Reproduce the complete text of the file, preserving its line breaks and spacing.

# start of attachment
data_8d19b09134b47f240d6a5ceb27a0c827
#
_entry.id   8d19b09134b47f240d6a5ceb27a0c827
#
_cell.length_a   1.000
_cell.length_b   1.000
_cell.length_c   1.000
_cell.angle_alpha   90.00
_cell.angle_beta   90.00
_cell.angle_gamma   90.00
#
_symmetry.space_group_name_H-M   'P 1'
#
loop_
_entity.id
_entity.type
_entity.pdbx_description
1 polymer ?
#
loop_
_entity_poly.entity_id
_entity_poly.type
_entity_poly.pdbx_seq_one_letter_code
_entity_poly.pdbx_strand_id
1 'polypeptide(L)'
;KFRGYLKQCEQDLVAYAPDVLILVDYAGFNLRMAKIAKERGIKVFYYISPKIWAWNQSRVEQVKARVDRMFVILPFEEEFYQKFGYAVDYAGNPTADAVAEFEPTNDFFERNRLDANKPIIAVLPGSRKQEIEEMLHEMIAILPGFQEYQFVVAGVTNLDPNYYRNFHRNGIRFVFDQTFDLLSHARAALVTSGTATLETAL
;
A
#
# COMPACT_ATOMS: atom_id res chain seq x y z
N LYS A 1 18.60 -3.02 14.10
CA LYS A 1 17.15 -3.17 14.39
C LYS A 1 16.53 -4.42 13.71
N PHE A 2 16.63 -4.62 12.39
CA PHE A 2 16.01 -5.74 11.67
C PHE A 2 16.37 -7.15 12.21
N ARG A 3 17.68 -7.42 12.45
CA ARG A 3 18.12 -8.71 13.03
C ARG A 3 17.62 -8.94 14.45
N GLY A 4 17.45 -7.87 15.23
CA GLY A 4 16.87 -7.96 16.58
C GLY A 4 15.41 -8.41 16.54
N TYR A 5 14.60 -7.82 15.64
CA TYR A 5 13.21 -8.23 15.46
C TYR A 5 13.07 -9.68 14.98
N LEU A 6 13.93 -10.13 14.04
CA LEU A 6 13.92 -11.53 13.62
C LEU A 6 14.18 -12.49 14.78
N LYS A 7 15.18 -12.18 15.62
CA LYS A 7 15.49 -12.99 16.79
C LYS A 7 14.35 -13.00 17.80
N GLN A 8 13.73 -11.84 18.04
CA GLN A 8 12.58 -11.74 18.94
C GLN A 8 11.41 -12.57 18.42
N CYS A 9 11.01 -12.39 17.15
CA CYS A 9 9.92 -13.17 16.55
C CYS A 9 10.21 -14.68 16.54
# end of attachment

data_8d19b09134b47f240d6a5ceb27a0c827
#
_entry.id   8d19b09134b47f240d6a5ceb27a0c827
#
_cell.length_a   1.000
_cell.length_b   1.000
_cell.length_c   1.000
_cell.angle_alpha   90.00
_cell.angle_beta   90.00
_cell.angle_gamma   90.00
#
_symmetry.space_group_name_H-M   'P 1'
#
loop_
_entity.id
_entity.type
_entity.pdbx_description
1 polymer ?
#
loop_
_entity_poly.entity_id
_entity_poly.type
_entity_poly.pdbx_seq_one_letter_code
_entity_poly.pdbx_strand_id
1 'polypeptide(L)'
;KFRGYLKQCEQDLVAYAPDVLILVDYAGFNLRMAKIAKERGIKVFYYISPKIWAWNQSRVEQVKARVDRMFVILPFEEEFYQKFGYAVDYAGNPTADAVAEFEPTNDFFERNRLDANKPIIAVLPGSRKQEIEEMLHEMIAILPGFQEYQFVVAGVTNLDPNYYRNFHRNGIRFVFDQTFDLLSHARAALVTSGTATLETAL
;
A
#
# COMPACT_ATOMS: atom_id res chain seq x y z
N LYS A 1 18.60 -3.02 14.10
CA LYS A 1 17.15 -3.17 14.39
C LYS A 1 16.53 -4.42 13.71
N PHE A 2 16.63 -4.62 12.39
CA PHE A 2 16.01 -5.74 11.67
C PHE A 2 16.37 -7.15 12.21
N ARG A 3 17.68 -7.42 12.45
CA ARG A 3 18.12 -8.71 13.03
C ARG A 3 17.62 -8.94 14.45
N GLY A 4 17.45 -7.87 15.23
CA GLY A 4 16.87 -7.96 16.58
C GLY A 4 15.41 -8.41 16.54
N TYR A 5 14.60 -7.82 15.64
CA TYR A 5 13.21 -8.23 15.46
C TYR A 5 13.07 -9.68 14.98
N LEU A 6 13.93 -10.13 14.04
CA LEU A 6 13.92 -11.53 13.62
C LEU A 6 14.18 -12.49 14.78
N LYS A 7 15.18 -12.18 15.62
CA LYS A 7 15.49 -12.99 16.79
C LYS A 7 14.35 -13.00 17.80
N GLN A 8 13.73 -11.84 18.04
CA GLN A 8 12.58 -11.74 18.94
C GLN A 8 11.41 -12.57 18.42
N CYS A 9 11.01 -12.39 17.15
CA CYS A 9 9.92 -13.17 16.55
C CYS A 9 10.21 -14.68 16.54